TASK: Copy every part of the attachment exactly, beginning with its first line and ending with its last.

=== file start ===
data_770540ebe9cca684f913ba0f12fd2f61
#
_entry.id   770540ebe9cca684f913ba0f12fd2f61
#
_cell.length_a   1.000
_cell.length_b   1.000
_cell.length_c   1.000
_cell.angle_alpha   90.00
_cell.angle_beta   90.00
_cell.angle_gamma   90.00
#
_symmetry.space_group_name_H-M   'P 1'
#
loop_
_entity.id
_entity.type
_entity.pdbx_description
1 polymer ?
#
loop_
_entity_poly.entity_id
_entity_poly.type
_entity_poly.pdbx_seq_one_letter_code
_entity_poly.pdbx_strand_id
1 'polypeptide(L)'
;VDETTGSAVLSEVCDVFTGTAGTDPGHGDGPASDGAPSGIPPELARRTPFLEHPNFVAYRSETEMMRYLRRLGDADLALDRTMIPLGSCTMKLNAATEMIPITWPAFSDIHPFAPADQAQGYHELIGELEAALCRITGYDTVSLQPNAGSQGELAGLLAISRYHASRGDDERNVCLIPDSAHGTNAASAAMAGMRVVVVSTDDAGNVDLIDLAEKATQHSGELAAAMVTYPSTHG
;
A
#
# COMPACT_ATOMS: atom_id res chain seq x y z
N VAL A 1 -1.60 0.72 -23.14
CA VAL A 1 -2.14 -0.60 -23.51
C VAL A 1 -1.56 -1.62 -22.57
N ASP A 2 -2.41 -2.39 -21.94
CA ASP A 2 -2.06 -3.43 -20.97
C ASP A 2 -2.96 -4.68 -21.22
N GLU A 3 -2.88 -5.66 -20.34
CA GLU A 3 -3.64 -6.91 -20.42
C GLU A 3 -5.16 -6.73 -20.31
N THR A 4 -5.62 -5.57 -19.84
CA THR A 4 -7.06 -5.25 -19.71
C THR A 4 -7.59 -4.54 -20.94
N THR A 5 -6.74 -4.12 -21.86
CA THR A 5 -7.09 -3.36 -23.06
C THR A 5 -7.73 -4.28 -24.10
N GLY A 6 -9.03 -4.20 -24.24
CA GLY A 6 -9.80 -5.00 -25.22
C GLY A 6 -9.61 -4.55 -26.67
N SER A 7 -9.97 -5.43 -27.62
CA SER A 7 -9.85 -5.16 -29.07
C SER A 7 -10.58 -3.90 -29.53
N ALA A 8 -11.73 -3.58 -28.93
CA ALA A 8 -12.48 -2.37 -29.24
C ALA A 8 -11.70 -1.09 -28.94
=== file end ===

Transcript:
data_770540ebe9cca684f913ba0f12fd2f61
#
_entry.id   770540ebe9cca684f913ba0f12fd2f61
#
_cell.length_a   1.000
_cell.length_b   1.000
_cell.length_c   1.000
_cell.angle_alpha   90.00
_cell.angle_beta   90.00
_cell.angle_gamma   90.00
#
_symmetry.space_group_name_H-M   'P 1'
#
loop_
_entity.id
_entity.type
_entity.pdbx_description
1 polymer ?
#
loop_
_entity_poly.entity_id
_entity_poly.type
_entity_poly.pdbx_seq_one_letter_code
_entity_poly.pdbx_strand_id
1 'polypeptide(L)'
;VDETTGSAVLSEVCDVFTGTAGTDPGHGDGPASDGAPSGIPPELARRTPFLEHPNFVAYRSETEMMRYLRRLGDADLALDRTMIPLGSCTMKLNAATEMIPITWPAFSDIHPFAPADQAQGYHELIGELEAALCRITGYDTVSLQPNAGSQGELAGLLAISRYHASRGDDERNVCLIPDSAHGTNAASAAMAGMRVVVVSTDDAGNVDLIDLAEKATQHSGELAAAMVTYPSTHG
;
A
#
# COMPACT_ATOMS: atom_id res chain seq x y z
N VAL A 1 -1.60 0.72 -23.14
CA VAL A 1 -2.14 -0.60 -23.51
C VAL A 1 -1.56 -1.62 -22.57
N ASP A 2 -2.41 -2.39 -21.94
CA ASP A 2 -2.06 -3.43 -20.97
C ASP A 2 -2.96 -4.68 -21.22
N GLU A 3 -2.88 -5.66 -20.34
CA GLU A 3 -3.64 -6.91 -20.42
C GLU A 3 -5.16 -6.73 -20.31
N THR A 4 -5.62 -5.57 -19.84
CA THR A 4 -7.06 -5.25 -19.71
C THR A 4 -7.59 -4.54 -20.94
N THR A 5 -6.74 -4.12 -21.86
CA THR A 5 -7.09 -3.36 -23.06
C THR A 5 -7.73 -4.28 -24.10
N GLY A 6 -9.03 -4.20 -24.24
CA GLY A 6 -9.80 -5.00 -25.22
C GLY A 6 -9.61 -4.55 -26.67
N SER A 7 -9.97 -5.43 -27.62
CA SER A 7 -9.85 -5.16 -29.07
C SER A 7 -10.58 -3.90 -29.53
N ALA A 8 -11.73 -3.58 -28.93
CA ALA A 8 -12.48 -2.37 -29.24
C ALA A 8 -11.70 -1.09 -28.94